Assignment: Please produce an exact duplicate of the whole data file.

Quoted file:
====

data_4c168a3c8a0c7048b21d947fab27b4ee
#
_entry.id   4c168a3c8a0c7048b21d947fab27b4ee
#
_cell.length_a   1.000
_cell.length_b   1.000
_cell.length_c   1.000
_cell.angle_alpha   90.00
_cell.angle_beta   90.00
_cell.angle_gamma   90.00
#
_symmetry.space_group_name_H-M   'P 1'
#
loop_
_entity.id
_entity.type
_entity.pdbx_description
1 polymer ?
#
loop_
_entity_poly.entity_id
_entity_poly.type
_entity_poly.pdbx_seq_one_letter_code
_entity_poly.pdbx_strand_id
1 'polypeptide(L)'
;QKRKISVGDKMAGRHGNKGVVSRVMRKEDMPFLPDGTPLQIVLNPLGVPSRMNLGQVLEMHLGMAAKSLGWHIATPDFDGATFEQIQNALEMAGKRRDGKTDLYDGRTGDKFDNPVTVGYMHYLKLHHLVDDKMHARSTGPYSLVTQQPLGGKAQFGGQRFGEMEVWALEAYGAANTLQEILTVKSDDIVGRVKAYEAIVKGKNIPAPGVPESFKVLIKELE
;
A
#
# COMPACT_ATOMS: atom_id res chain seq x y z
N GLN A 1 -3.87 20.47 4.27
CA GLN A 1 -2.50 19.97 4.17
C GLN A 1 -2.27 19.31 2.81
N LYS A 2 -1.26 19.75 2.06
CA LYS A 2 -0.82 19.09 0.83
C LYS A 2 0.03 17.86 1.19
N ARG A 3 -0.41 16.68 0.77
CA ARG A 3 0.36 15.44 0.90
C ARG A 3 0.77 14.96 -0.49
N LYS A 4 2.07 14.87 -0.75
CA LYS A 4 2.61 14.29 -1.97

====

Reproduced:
data_4c168a3c8a0c7048b21d947fab27b4ee
#
_entry.id   4c168a3c8a0c7048b21d947fab27b4ee
#
_cell.length_a   1.000
_cell.length_b   1.000
_cell.length_c   1.000
_cell.angle_alpha   90.00
_cell.angle_beta   90.00
_cell.angle_gamma   90.00
#
_symmetry.space_group_name_H-M   'P 1'
#
loop_
_entity.id
_entity.type
_entity.pdbx_description
1 polymer ?
#
loop_
_entity_poly.entity_id
_entity_poly.type
_entity_poly.pdbx_seq_one_letter_code
_entity_poly.pdbx_strand_id
1 'polypeptide(L)'
;QKRKISVGDKMAGRHGNKGVVSRVMRKEDMPFLPDGTPLQIVLNPLGVPSRMNLGQVLEMHLGMAAKSLGWHIATPDFDGATFEQIQNALEMAGKRRDGKTDLYDGRTGDKFDNPVTVGYMHYLKLHHLVDDKMHARSTGPYSLVTQQPLGGKAQFGGQRFGEMEVWALEAYGAANTLQEILTVKSDDIVGRVKAYEAIVKGKNIPAPGVPESFKVLIKELE
;
A
#
# COMPACT_ATOMS: atom_id res chain seq x y z
N GLN A 1 -3.87 20.47 4.27
CA GLN A 1 -2.50 19.97 4.17
C GLN A 1 -2.27 19.31 2.81
N LYS A 2 -1.26 19.75 2.06
CA LYS A 2 -0.82 19.09 0.83
C LYS A 2 0.03 17.86 1.19
N ARG A 3 -0.41 16.68 0.77
CA ARG A 3 0.36 15.44 0.90
C ARG A 3 0.77 14.96 -0.49
N LYS A 4 2.07 14.87 -0.75
CA LYS A 4 2.61 14.29 -1.97